Screenwriter Jessica Postigo Paquette Talks THE MORTAL INSTRUMENTS: CITY OF BONES, the Difficulty of Adapting the Novel, the Sequel, and More

     August 21, 2013


Screenwriter Jessica Postigo Paquette began her professional career as a political journalist in Spain but has always had a lifelong passion for filmmaking.  She was tasked with adapting the first book of Cassandra Clare’s blockbuster fantasy adventure series, The Mortal Instruments, to the big screen.  The Mortal Instruments:  City of Bones, directed by Harald Zwart from her adaptation, chronicles the adventures of Clarissa “Clary” Fray (Lily Collins), an ordinary young woman who suddenly discovers she’s part of an extraordinary destiny.  Opening August 21st, the film also stars Jamie Campbell Bowers, Robert Sheehan, Jemima West, and Kevin Zegers.

At the film’s recent press day, Paquette talked about why she always wanted to be a filmmaker, the most challenging aspects of adapting the first book to the big screen, making a movie that appeals to audiences beyond the core fan base while trying not to stray too far from the source material, making last minute changes to the script as the filmmakers were going into production, and why she loves the world of fantasy.  Paquette, who is signed on for the trilogy, also discussed her current efforts to adapt City of Ashes, the second book in The Mortal Instruments series, to the big screen.  Hit the jump to read the full interview.

the-mortal-instruments-city-of-bones-lily-collins-jamie-campbell-bower-2Question:  It’s interesting how Lily Collins wanted to be a journalist, Cassandra Clare was a journalist, and you were also a journalist.

JESSICA POSTIGO PAQUETTE: I was.  Oh, is that funny!  I was a journalist in Spain.  I was raised in Spain.  I wrote about politics, and here I am writing fantasy.  Who would have expected that?

That’s kind of similar, right?

PAQUETTE: Right.  In intent, yes.  Absolutely.

Why did you leave journalism to become a filmmaker?

PAQUETTE: I always wanted to be a filmmaker since I was a kid.  I moved to Spain from the States when I was seven.  My father was Basque.  After a dictator had been in power for 40 years, it was time to go back and know that side of the family.  Film was a huge escape for me.  It was a way to escape.  I went from not speaking Spanish to being thrust into a Spanish-speaking school, and on the weekends, it was just about film, so it was my escapism.  I always wanted to be a filmmaker, but quite honestly, there was no film school when I went to college.  My father was a photojournalist so I became a journalist.  I wrote for a national newspaper and I absolutely loved it.  But then, I was offered a job in advertising, so I was working in advertising.  I traveled a lot, but it got to a point where I said now is the time to follow your dream, and I packed up my suitcases and I came to Los Angeles.  I’d never been here before.  I didn’t know where I was sleeping the first night.  And here I am 15 years later with The City of Bones.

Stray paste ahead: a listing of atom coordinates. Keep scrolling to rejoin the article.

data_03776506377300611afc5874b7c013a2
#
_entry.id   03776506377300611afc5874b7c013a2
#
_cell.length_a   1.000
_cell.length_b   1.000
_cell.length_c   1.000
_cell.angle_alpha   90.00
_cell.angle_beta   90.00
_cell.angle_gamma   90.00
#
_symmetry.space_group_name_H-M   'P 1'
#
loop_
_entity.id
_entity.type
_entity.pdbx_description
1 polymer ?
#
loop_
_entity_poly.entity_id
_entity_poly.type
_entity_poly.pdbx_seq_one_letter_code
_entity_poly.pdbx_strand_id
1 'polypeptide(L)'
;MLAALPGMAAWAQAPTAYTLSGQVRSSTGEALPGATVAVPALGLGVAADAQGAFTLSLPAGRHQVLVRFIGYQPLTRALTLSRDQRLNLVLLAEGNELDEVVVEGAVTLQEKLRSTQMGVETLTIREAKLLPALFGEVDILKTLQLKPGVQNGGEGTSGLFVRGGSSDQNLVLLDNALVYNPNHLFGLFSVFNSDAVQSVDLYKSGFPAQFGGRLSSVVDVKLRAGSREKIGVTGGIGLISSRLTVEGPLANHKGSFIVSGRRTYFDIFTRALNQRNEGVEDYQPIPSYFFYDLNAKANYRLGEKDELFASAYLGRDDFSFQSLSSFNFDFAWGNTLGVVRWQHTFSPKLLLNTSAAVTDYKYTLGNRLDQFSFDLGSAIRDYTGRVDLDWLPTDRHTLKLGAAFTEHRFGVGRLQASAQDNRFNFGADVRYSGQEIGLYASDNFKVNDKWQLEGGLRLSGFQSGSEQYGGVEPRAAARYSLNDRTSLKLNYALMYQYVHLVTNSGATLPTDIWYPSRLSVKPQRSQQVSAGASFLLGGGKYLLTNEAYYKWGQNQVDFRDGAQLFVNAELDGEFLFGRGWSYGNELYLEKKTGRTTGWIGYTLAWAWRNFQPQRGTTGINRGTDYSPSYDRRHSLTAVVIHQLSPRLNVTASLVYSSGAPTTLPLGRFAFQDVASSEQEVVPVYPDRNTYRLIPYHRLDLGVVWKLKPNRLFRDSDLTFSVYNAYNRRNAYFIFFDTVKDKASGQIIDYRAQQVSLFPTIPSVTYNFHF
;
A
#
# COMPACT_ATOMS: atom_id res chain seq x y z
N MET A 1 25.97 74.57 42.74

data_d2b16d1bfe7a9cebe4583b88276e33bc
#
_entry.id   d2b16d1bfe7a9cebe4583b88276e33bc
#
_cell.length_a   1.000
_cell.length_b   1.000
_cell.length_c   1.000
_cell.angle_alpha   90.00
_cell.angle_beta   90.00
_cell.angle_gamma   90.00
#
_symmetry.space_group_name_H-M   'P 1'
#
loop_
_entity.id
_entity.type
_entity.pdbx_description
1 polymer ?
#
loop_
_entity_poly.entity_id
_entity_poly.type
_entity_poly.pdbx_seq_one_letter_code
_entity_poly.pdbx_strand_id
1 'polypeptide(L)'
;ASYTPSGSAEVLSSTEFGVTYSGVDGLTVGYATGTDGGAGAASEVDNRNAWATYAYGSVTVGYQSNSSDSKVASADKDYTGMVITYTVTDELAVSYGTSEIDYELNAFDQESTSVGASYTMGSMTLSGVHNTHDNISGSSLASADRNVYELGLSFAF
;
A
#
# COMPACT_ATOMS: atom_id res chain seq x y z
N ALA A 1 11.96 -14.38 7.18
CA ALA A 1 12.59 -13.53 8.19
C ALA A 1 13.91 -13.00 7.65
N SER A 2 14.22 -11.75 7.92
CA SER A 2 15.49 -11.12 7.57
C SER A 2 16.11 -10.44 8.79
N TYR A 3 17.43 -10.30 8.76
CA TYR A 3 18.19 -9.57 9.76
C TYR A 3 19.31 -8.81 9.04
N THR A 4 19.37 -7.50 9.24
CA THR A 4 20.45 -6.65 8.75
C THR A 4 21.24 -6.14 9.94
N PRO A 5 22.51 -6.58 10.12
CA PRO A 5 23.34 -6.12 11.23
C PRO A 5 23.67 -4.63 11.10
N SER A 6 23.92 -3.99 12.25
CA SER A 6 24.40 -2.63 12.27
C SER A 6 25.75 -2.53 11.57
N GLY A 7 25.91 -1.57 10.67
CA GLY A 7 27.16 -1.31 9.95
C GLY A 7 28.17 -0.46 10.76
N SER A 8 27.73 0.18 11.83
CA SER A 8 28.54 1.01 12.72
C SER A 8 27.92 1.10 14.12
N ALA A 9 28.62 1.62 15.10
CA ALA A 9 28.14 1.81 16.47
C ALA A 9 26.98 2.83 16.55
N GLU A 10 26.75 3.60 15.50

the-mortal-instruments-city-of-bones-jamie-campbell-bowerWhat was the most difficult aspect of adapting the book to the screen?

PAQUETTE: There was a big backstory that needed to be condensed, that needed to be brought down and focused.  I focused on it being Clary’s story and living in the moment.  I had to let go of a beautifully rich back story, but I wanted to not fall prey to too much flashbacks and voiceovers.  There’s a little bit of it.  I believe that we didn’t have a choice, unless we were just talking heads.  I wanted to focus in the now, in the moment, and what Clary’s story was and what was indispensable to tell about her story that needed to move her character or the story forward in that sense.